David Friedfel of the independent Citizens Budget Commission said the state budget adopted in April includes billions of dollars in planned capital spending that could be repurposed and $2.6 billion already approved in federal stimulus for schools. That reduces the current deficit Cuomo pegs at $13.3 billion to a more manageable $8 billion, before tapping into rainy day funds.

“There is a valid argument for New York State getting additional federal aid, but the $61 billion number is not what the state really needs or is likely to get, certainly,” Friedfel said. “If the state does all the other things it can do, then taxes should be the last thing they look at.”

He said the danger of the legislative proposals to tax the rich would be forcing millionaires and Wall Street traders out of state.

“The state needs to be wary on the impact of its long-term economic competitiveness,” Friedfel said. He noted a taxpayer living in New York City making over $2 million already faces the second highest city and state tax income rate in the nation. 

“There is absolutely no way any of these proposals could ever raise anything close to $20 billion,” said E.J. McMahon of the Empire Center think tank. “Even the relatively smallest, most plain vanilla add-on to the existing millionaire tax would be unlikely to raise more than half of the revenue estimate I’ve seen attached to it.”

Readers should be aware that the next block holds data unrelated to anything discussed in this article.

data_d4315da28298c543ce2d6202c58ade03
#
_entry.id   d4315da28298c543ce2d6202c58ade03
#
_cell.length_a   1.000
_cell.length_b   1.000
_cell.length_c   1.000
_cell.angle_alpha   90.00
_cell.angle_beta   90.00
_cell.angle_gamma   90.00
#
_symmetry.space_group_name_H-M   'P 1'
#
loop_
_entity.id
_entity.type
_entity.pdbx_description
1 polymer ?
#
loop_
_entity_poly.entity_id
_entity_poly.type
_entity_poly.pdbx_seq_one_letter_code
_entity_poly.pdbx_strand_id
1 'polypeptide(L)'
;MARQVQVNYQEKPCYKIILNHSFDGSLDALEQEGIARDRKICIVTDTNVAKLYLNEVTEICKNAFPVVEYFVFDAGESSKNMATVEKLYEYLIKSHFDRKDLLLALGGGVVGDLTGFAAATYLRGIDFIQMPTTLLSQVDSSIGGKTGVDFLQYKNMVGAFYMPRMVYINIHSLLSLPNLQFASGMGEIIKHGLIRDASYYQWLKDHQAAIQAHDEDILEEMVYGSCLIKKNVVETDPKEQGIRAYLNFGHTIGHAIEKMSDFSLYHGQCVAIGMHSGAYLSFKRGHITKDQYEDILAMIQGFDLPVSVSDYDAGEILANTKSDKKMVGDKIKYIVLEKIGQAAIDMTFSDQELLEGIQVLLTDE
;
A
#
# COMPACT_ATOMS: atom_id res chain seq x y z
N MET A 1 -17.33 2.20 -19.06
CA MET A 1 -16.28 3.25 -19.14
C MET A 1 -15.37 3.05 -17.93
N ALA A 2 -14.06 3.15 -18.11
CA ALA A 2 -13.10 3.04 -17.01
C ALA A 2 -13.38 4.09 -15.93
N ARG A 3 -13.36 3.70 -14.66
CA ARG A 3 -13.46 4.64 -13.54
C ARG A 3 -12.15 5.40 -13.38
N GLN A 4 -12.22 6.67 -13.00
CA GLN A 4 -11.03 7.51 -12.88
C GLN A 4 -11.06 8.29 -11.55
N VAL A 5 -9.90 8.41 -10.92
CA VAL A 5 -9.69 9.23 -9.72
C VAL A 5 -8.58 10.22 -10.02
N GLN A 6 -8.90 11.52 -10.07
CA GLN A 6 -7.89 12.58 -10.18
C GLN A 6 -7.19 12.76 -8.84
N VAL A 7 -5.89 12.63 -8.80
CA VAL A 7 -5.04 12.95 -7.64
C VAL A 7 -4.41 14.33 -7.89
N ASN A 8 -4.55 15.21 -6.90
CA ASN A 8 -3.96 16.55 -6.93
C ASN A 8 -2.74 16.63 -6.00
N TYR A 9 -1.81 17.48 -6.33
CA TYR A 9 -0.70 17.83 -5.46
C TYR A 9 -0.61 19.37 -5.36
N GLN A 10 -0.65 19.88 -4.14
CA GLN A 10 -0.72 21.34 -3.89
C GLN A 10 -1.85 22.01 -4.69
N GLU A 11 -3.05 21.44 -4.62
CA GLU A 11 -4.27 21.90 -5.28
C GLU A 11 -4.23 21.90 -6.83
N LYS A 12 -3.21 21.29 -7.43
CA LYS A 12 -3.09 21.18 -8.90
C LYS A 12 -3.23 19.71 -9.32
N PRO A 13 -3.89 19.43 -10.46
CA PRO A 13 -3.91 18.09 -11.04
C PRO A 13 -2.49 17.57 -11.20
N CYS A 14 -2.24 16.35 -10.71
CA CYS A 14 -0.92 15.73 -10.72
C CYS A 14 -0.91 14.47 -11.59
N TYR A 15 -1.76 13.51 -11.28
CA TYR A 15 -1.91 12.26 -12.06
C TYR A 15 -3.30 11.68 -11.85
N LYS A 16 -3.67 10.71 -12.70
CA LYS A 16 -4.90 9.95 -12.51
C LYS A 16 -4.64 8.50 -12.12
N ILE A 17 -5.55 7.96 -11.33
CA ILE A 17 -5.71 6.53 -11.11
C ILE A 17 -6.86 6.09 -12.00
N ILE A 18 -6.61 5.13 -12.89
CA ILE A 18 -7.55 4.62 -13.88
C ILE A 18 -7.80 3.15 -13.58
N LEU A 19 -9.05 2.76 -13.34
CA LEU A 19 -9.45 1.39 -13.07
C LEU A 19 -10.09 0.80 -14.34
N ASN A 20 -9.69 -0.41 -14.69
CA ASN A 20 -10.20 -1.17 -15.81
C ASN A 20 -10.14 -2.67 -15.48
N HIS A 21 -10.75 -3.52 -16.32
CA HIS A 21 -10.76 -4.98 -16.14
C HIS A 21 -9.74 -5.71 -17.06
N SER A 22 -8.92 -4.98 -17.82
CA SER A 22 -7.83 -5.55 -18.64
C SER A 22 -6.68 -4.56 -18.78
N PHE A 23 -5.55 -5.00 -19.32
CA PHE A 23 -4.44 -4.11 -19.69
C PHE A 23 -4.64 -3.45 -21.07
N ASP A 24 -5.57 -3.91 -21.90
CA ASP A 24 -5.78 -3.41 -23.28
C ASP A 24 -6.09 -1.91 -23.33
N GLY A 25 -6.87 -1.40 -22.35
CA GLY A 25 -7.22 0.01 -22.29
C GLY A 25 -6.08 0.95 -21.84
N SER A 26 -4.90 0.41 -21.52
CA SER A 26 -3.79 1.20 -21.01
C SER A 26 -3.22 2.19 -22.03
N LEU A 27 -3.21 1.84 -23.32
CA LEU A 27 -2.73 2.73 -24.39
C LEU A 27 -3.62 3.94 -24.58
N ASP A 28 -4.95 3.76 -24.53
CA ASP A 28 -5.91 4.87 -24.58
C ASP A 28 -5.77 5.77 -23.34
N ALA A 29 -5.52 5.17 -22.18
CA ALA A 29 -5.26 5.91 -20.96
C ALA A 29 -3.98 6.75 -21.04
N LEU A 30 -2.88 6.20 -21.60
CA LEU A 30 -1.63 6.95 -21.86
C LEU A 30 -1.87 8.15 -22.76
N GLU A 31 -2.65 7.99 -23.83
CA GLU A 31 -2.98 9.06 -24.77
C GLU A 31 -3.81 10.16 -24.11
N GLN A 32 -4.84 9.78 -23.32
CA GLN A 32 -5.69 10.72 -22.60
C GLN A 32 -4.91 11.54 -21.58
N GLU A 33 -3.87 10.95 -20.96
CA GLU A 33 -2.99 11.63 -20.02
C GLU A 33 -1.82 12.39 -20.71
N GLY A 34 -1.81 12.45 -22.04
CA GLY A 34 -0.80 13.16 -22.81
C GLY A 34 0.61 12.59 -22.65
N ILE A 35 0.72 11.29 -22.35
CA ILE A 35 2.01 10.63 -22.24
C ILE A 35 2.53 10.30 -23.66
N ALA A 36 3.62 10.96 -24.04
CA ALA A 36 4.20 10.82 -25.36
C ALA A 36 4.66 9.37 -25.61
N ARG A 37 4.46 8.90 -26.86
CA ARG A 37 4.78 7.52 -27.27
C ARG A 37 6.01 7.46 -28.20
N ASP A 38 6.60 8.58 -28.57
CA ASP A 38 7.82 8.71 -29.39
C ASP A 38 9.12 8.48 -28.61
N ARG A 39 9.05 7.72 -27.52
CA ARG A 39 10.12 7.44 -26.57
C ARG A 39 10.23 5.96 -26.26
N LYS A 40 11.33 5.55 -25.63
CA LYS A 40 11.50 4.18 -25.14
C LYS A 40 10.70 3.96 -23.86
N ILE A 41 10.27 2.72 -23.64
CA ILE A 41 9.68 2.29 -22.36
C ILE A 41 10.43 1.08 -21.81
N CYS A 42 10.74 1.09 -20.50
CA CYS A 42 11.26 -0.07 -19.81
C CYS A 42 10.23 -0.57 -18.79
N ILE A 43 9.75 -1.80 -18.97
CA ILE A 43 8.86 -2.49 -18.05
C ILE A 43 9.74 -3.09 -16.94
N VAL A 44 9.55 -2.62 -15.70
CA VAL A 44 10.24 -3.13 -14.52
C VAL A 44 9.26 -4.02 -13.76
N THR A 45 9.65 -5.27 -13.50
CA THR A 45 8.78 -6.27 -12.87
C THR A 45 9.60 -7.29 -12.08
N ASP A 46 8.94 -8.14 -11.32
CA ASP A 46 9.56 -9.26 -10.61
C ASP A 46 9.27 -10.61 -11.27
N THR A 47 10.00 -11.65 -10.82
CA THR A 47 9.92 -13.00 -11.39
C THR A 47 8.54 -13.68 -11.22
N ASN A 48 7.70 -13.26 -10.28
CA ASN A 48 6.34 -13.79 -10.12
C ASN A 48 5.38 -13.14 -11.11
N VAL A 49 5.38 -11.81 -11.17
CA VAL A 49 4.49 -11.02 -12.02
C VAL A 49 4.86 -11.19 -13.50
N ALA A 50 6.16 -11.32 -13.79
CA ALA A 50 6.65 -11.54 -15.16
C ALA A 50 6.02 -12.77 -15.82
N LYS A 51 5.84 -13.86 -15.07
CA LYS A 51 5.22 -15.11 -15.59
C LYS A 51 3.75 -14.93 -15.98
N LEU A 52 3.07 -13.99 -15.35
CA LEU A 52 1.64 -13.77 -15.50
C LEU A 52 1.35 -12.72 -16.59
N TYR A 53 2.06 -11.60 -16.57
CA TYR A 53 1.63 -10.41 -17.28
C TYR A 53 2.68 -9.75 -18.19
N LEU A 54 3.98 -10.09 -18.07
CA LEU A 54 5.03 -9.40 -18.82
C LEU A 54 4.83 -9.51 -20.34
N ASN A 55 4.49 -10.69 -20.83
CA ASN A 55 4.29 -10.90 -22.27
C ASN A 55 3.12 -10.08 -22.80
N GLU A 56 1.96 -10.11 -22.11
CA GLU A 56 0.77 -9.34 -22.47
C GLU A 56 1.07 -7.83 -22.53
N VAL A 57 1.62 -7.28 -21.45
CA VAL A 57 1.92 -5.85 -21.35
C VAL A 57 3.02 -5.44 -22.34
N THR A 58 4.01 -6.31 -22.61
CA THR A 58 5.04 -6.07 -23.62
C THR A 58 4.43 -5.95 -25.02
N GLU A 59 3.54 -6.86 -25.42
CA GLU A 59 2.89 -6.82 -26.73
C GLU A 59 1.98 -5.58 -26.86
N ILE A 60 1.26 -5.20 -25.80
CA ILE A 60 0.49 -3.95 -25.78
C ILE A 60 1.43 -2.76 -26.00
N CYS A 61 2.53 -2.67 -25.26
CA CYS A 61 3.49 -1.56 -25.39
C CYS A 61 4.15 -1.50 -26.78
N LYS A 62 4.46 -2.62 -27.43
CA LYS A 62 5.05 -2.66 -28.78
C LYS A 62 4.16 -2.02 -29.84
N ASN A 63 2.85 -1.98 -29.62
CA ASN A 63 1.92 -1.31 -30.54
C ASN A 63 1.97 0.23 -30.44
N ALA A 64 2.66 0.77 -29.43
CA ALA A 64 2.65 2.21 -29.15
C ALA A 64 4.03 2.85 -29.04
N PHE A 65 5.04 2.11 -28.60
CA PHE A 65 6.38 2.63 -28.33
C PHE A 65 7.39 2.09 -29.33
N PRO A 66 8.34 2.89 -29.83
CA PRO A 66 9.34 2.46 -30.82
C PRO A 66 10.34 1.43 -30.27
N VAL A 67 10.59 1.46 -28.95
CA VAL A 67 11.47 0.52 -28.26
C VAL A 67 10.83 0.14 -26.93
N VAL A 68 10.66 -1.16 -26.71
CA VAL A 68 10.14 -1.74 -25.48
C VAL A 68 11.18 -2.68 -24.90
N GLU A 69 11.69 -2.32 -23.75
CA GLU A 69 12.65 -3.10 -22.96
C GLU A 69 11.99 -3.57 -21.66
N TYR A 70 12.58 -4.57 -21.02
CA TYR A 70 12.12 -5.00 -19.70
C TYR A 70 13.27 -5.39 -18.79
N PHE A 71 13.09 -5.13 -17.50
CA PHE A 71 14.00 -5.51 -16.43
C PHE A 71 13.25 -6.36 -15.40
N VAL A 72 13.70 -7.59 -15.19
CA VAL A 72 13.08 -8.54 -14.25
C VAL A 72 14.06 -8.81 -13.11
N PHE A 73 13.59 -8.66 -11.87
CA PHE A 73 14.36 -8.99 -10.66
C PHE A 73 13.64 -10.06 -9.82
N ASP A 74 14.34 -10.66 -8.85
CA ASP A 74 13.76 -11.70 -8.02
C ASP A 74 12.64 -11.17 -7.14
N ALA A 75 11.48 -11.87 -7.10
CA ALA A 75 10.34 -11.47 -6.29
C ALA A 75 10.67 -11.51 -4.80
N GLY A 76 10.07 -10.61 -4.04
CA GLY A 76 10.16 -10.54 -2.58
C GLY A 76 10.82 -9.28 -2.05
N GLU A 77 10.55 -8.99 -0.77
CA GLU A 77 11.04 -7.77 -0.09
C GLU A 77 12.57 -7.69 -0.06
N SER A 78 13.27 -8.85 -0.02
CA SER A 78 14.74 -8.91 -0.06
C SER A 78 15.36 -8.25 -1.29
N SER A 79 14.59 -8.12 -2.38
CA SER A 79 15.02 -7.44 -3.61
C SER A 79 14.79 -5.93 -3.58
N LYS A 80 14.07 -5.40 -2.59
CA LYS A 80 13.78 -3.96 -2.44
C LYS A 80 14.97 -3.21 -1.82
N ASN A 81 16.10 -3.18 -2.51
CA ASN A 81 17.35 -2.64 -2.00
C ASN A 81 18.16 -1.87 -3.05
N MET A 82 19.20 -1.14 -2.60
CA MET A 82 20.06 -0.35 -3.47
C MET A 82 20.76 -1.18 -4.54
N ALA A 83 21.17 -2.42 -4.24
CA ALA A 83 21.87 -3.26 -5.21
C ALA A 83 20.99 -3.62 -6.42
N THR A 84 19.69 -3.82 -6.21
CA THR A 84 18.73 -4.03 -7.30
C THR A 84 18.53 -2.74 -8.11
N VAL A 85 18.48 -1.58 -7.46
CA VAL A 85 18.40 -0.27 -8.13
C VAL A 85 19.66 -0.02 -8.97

The most lucrative bill would place a small tax on stock sales to raise $13 billion annually. The bill calls for a tax of 1.25 cents on a sale of a stock worth $5 or less a share up to 5 cents in tax for stocks worth more than $20 per share.

“I think the constituents in my district and on Long Island would much rather have the stock transfer tax that 90 percent of them don’t pay and not have a 20 percent cut in education,” said the bill’s co-sponsor Assemb. Phillip Steck (D-Colonie).

But Friedfel warned that the stock transfer tax “would be targeted to a very specific industry that is very mobile. That means fewer transfers are going to take place in New York State, and these things can be done anywhere."